The Docker “Ecosystem Technology Partner (ETP) Program” is designed to highlight partners in the Docker ecosystem that have demonstrated quality integrations with the Docker platform and offer a compelling user experience.
The first set of partners to demonstrate their expertise in recording and managing log data for Dockerized applications includes Amazon CloudWatch from Amazon Web Services (AWS), Elastic, Graylog, Rapid7/Logentries, Loggly, Papertrail, Sematext Logsene, Sumo Logic and Treasure Data.
Logging is the process by which an application emits a stream of descriptive events about system behavior which are primarily useful for troubleshooting or analysis. Having accessible log data at the right level of abstraction is critical to performing root cause analysis and understanding system health in general.
On a modern Linux system, there is a daemon for processing log stream sources and writing them to disk or forwarding them on to other systems. Traditionally, the Syslog protocol has been the dominant log format, which defines a couple of fields to describe the source and severity of the event as well as a generic message field. Specific implementations such as rsyslog, syslog-ng, and more recently systemd-journald have expanded on the basic functionality, while remaining compatible with the original protocol. These log management services and the applications that feed them may require complex configuration to wire them together and customize routing.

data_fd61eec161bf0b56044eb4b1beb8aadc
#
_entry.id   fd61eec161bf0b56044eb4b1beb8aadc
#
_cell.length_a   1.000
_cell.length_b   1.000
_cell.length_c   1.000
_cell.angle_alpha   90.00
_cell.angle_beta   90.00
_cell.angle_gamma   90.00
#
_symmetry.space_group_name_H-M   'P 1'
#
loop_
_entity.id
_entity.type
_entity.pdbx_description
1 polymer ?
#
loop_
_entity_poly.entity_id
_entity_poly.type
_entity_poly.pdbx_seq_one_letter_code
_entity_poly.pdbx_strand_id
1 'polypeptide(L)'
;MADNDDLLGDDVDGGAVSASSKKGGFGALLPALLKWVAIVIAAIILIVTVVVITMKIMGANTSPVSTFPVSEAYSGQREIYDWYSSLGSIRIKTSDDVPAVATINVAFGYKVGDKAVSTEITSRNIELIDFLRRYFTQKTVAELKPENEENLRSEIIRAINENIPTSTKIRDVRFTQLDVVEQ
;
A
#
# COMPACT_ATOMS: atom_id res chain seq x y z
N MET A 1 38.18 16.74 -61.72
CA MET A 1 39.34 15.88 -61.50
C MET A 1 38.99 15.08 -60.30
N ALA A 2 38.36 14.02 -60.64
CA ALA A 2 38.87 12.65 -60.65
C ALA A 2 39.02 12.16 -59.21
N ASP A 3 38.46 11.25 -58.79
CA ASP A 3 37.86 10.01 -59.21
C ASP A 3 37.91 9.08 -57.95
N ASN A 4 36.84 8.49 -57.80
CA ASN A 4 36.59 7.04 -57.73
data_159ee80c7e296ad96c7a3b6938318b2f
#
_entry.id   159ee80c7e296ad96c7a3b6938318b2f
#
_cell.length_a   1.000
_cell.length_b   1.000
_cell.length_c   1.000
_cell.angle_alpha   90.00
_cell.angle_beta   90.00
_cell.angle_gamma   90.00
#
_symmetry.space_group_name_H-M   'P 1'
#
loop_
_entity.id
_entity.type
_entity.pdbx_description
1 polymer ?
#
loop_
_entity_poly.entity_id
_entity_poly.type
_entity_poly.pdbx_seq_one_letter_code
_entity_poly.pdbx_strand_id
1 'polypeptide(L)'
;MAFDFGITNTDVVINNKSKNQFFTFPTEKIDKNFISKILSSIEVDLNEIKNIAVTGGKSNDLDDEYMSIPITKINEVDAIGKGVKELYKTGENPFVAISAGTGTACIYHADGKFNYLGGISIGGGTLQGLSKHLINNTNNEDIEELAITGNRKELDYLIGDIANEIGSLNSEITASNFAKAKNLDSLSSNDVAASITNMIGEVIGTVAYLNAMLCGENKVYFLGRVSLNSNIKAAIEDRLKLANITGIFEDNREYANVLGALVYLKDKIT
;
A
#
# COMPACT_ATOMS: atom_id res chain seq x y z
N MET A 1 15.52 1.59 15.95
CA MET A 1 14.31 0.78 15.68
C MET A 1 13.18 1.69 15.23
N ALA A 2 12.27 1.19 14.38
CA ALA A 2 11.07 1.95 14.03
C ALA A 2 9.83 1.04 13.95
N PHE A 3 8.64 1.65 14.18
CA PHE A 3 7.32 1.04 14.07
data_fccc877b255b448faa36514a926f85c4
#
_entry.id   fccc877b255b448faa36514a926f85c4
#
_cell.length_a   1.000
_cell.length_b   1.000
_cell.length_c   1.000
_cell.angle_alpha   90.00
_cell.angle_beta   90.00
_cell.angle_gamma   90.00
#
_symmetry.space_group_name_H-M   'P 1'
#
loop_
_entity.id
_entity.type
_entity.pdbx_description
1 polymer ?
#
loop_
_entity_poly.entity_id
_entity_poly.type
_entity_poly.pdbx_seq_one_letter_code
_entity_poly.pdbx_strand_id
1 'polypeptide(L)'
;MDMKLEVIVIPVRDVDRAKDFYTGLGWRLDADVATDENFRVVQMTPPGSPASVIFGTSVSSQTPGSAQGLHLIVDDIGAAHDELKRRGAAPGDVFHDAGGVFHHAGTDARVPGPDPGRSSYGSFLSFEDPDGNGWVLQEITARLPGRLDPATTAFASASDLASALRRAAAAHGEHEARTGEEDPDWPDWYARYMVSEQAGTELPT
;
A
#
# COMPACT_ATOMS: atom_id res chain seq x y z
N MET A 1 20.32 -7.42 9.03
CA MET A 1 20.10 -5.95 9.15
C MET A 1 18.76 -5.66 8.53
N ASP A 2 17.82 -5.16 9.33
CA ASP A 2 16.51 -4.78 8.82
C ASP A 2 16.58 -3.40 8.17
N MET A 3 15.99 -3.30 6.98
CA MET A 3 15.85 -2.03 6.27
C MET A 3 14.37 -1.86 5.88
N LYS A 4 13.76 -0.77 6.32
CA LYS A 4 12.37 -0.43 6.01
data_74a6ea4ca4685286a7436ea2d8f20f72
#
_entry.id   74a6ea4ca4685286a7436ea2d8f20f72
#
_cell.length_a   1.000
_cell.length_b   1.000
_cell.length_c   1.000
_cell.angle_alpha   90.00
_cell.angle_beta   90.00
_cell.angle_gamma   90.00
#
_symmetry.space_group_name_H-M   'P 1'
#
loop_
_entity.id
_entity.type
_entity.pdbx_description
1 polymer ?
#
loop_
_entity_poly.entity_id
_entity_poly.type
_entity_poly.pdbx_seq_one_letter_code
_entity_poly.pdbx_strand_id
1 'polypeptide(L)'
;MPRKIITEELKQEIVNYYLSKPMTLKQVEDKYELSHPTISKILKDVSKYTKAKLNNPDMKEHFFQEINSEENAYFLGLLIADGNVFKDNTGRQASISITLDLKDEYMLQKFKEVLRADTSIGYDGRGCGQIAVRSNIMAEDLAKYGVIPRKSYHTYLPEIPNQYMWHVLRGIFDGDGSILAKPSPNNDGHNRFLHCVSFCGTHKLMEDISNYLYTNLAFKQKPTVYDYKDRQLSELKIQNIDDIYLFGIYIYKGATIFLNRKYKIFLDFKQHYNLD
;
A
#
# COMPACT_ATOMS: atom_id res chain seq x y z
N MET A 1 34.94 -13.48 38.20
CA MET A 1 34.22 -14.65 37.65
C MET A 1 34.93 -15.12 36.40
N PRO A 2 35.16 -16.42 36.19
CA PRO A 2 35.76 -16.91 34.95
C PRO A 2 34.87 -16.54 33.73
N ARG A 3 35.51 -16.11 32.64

Microservices and Docker
Application architectures are moving towards a microservices approach. From a logging standpoint, this implies an increasing number of log stream sources with potentially unpredictable lifecycles. For example, an application may consist of dozens of Docker containers running across a cluster of systems, and multiple copies of this application (or individual components within it) may be scaled independently of each other. An ideal log management solution would need to tame this chaos by capturing log data from all containers in a predictable way and empower engineers to quickly sift through the noise to get at the information they need.